Keto vs Atkins: Which Diet is the Best for you?

The Keto Diet has gained popularity in the past few years, and as a health-conscious person yourself, you might remember the Atkins Diet. You might assume that Keto and Atkins are similar since both involve eating fewer carbohydrates, but one is actually a high-fat diet. And did you know that one is supposed to be done in 4 phases?


The Ketogenic diet was developed in the 1920s and research has linked the diet to a number of benefits. A study published in 2017 by the “Diabetes & Metabolic Syndrome: Clinical Research & Reviews” found that subjects who followed the Keto diet for a total of 10 weeks showed a significant decrease in body weight and body fat percentage.


  • The goal of the Keto diet is to limit carbohydrates so that the body will enter a state of ketosis — Ketosis occurs when the body uses fat as fuel instead of carbs.
  • The Keto diet is high in fat to encourage continuous ketosis. Suggested daily caloric intake to achieve ketosis is 70-80% fat, 5-10% carbohydrates, and 10-20% protein.



The Atkins diet was developed in 1972 by Dr. Robert Atkins. In his first book, “Dr. Atkins Diet Revolution,” he outlines a four-phase diet that recommends fewer carbs and more protein. This is the only version of the Atkins diet that puts the body into ketosis. All of the other versions of the Atkins diet do not limit carbs enough to reach ketosis.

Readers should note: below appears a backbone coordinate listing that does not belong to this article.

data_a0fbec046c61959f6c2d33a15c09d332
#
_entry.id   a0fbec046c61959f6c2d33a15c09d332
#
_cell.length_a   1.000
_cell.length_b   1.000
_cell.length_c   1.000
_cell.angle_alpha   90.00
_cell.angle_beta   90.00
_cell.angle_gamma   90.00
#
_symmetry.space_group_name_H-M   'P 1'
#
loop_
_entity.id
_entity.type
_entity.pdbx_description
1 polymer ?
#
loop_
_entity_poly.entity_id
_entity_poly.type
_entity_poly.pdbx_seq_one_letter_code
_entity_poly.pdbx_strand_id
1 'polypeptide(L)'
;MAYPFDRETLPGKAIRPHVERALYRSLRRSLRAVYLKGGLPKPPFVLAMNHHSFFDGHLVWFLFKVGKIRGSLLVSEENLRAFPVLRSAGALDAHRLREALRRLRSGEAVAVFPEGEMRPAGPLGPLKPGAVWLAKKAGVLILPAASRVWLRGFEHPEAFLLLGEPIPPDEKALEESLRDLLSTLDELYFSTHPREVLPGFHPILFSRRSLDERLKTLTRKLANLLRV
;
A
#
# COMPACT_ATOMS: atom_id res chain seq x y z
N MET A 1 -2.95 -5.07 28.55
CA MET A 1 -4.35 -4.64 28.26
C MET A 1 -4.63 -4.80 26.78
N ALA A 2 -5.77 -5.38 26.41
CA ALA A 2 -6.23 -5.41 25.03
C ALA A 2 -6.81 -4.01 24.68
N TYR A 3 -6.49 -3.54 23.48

This is because the Atkins diet is largely focused on calorie restriction. The Keto Diet is more specific, recommending a diet high in fat to encourage continuous ketosis (aka fat burning).


  • The original diet (Atkins 20) is done in 4 phases. The beginning phase calls for 20 grams of carbs, a low enough number to trigger ketosis.
  • Phases 2-4 will not trigger ketosis, as the limits on carbs are gradually lifted. The ending phase allows for up to 100 grams of carbs.
  • The modern diet (Atkins 40) is easier to follow, allowing for 40 grams of carbs per day. Unfortunately, eating this many carbs will not trigger ketosis.



Both of these diets aim to put your body into ketosis by limiting carb intake. The big difference is that the Keto Diet is more specific, recommending a diet high in fat to encourage your body to stay in ketosis for as long as possible. 

While the Atkins Diet, depending on which version you choose, is more focused on general calorie restriction and only the original Atkins 20 diet will put you into ketosis during Phase 1. 


‡These statements have not been evaluated by the Food and Drug Administration. This product is not intended to diagnose, treat, cure, or prevent any disease.


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